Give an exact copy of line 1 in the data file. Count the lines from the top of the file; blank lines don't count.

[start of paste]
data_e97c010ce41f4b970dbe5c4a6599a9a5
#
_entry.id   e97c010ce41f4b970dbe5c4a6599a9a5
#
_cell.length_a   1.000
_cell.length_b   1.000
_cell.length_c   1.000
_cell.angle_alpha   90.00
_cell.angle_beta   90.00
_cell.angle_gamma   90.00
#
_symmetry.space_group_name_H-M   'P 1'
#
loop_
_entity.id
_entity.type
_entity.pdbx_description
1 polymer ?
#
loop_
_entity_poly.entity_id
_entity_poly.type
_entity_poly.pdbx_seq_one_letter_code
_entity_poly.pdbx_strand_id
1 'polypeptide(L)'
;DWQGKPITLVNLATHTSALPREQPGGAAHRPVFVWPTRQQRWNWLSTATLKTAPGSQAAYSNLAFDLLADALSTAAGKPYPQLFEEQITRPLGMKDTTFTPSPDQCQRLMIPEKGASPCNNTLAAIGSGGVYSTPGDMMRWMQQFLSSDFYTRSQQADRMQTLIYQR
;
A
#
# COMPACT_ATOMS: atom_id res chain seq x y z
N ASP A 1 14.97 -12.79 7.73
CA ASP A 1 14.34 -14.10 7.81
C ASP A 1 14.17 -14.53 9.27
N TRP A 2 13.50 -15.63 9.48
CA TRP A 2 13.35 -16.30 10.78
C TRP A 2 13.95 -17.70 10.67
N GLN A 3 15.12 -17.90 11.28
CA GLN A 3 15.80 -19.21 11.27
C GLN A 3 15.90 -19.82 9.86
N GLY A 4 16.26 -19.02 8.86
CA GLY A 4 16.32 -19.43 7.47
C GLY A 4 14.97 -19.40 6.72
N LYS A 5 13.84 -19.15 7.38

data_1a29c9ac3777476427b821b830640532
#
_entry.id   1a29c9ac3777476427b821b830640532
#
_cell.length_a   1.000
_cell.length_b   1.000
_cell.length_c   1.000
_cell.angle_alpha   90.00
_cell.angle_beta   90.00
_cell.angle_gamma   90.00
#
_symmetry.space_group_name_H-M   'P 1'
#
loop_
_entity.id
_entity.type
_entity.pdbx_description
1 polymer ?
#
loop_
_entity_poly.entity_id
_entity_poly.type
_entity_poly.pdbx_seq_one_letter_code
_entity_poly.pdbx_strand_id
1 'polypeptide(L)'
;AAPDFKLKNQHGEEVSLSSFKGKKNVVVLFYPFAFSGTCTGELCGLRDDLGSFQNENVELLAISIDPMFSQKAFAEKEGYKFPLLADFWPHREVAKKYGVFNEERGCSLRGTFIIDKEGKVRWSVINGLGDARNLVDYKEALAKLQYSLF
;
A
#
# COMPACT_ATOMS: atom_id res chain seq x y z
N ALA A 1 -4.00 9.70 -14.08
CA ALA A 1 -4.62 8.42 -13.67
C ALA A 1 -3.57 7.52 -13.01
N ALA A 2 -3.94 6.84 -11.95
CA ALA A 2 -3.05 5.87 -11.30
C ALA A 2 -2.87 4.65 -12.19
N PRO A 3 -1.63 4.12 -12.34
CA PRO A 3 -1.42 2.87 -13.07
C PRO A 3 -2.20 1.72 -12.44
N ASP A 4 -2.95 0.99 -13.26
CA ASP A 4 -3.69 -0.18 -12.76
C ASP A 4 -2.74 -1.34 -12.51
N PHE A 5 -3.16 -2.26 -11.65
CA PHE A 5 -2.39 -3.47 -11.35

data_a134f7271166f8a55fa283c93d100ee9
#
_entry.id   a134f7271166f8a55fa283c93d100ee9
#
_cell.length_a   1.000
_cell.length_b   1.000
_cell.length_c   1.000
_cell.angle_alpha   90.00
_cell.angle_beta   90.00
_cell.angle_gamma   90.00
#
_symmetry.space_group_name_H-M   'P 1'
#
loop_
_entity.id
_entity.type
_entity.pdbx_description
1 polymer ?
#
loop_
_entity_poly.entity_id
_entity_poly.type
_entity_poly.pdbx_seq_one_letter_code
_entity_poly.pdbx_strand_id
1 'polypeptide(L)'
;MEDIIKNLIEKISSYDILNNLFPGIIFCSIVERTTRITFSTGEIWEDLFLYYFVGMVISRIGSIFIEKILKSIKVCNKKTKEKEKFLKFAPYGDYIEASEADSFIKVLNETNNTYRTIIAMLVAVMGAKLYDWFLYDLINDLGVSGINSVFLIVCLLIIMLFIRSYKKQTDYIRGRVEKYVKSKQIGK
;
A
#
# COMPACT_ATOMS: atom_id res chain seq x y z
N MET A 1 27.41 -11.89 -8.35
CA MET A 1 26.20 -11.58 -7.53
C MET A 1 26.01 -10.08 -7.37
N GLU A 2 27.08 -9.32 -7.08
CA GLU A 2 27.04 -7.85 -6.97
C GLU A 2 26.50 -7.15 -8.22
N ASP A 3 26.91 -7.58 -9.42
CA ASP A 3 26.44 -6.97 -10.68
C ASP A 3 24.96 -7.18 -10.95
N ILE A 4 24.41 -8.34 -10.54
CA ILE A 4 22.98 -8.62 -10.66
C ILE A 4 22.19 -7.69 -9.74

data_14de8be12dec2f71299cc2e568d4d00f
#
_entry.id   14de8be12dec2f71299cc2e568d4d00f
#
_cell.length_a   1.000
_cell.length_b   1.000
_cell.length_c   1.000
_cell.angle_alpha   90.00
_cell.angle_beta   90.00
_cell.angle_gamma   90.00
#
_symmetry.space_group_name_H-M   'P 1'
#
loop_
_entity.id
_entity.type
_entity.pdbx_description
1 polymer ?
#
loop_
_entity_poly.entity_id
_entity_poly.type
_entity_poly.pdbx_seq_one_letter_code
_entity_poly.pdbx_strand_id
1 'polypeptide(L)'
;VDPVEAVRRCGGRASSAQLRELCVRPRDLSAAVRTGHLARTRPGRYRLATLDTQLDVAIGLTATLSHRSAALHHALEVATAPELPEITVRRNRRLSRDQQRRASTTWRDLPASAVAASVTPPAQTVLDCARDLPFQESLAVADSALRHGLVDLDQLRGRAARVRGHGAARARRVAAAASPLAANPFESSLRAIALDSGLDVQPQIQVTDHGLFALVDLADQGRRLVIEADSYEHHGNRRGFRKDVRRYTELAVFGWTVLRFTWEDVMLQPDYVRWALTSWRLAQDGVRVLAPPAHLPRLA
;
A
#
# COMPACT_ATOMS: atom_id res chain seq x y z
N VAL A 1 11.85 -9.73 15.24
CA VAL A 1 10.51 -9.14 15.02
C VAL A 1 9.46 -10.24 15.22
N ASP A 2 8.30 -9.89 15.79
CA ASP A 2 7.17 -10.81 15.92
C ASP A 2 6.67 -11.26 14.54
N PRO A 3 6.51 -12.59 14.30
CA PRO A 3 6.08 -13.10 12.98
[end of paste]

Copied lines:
data_e97c010ce41f4b970dbe5c4a6599a9a5